Sexual Orientation Discrimination Not Recognized Under Title VII
By Lukas Clary
Federal law has long prohibited discrimination based on a person’s sex. In recent years, several courts have held that discrimination based on failure to conform to a gender stereotype is a form of prohibited sex-based discrimination. But courts across the country have been more divided about whether those same laws preclude discrimination based on one’s sexual orientation. According to a federal court in Georgia, the answer is no.
U.S. Supreme Court Limits Laches Defense in Patent Cases
By: Eric Caligiuri
In SCA Hygiene Products AB et al. v. First Quality Baby Products LLC et al., the United States Supreme Court held that laches cannot be invoked as a defense against a claim for patent infringement damages brought within U.S.C §286’s 6-year limitations period. The U.S. Court of Appeals for the Federal Circuit had previously held in a 6-5 en banc decision that laches should apply in patent cases because U.S.C.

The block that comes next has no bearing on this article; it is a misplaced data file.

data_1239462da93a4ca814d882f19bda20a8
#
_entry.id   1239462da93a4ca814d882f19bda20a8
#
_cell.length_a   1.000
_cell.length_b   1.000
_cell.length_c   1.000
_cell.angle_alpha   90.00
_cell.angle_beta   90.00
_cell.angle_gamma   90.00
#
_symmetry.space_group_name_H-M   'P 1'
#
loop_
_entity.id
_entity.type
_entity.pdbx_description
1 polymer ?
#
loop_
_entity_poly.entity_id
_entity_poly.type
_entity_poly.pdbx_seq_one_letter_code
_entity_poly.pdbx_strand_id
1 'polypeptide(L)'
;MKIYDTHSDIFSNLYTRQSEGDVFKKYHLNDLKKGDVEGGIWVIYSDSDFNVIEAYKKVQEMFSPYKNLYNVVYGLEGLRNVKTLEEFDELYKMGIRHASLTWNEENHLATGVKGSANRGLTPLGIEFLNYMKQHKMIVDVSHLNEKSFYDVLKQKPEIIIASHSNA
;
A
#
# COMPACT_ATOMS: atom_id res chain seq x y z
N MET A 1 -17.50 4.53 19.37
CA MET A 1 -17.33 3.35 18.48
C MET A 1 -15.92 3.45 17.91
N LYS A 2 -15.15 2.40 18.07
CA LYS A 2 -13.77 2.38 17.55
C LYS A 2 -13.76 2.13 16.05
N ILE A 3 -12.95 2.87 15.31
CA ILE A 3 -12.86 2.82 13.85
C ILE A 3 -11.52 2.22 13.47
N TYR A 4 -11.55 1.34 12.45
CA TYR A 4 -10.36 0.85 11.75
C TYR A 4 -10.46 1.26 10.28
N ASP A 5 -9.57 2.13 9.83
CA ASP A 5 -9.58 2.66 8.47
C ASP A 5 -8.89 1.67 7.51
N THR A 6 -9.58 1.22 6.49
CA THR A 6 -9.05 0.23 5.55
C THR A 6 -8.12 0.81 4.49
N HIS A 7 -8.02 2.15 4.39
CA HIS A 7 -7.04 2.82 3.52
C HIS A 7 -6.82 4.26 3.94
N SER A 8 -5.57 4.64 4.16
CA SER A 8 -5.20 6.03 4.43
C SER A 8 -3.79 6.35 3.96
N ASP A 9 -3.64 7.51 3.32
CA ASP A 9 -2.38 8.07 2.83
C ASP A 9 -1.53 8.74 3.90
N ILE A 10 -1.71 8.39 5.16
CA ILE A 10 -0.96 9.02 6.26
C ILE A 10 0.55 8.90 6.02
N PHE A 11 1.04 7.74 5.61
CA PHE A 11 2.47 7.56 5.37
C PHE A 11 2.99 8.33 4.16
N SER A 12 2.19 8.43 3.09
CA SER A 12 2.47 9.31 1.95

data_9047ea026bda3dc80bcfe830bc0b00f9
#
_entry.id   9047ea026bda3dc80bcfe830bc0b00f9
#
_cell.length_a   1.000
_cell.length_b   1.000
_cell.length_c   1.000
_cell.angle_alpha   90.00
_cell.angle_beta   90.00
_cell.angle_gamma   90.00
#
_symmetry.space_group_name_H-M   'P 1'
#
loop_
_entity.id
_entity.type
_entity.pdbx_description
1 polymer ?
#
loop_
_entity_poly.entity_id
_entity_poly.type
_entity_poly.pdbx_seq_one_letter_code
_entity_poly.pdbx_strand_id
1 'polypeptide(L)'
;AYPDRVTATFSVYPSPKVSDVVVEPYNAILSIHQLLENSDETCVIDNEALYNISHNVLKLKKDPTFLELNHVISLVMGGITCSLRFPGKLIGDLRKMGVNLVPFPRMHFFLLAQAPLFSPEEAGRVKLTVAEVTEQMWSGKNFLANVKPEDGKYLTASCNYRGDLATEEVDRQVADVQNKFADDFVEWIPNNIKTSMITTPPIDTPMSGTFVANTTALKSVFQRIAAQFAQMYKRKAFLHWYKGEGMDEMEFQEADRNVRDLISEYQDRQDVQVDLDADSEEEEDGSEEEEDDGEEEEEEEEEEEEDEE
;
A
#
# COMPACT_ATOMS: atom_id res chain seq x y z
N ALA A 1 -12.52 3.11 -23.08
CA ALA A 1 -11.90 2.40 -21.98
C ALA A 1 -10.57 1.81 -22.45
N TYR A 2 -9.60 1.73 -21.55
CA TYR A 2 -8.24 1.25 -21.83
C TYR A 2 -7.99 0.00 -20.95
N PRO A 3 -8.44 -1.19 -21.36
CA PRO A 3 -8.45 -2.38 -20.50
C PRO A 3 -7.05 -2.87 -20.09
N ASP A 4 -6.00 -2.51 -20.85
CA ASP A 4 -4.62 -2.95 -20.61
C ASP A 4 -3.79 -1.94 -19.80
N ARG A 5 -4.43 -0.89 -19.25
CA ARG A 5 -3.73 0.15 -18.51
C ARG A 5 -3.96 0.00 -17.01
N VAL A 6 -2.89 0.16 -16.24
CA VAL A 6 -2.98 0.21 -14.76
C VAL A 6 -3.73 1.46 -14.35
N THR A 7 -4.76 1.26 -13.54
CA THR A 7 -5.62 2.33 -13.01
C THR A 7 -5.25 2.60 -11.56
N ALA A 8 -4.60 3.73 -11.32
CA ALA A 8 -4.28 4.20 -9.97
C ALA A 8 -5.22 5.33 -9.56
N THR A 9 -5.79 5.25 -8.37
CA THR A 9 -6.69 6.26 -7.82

Changing Overtime Policy May Constitute Retaliation
By Brendan J. Begley
They say that everything is bigger in Texas. That now may be true for the risk that an employer’s change to its overtime policies will result in a claim filed by an employee alleging retaliation in violation of the Fair Labor Standards Act (“FLSA”). That increased risk stems from a ruling by the Texas Court of Appeals for the Fourteenth District in January 2017. In that case,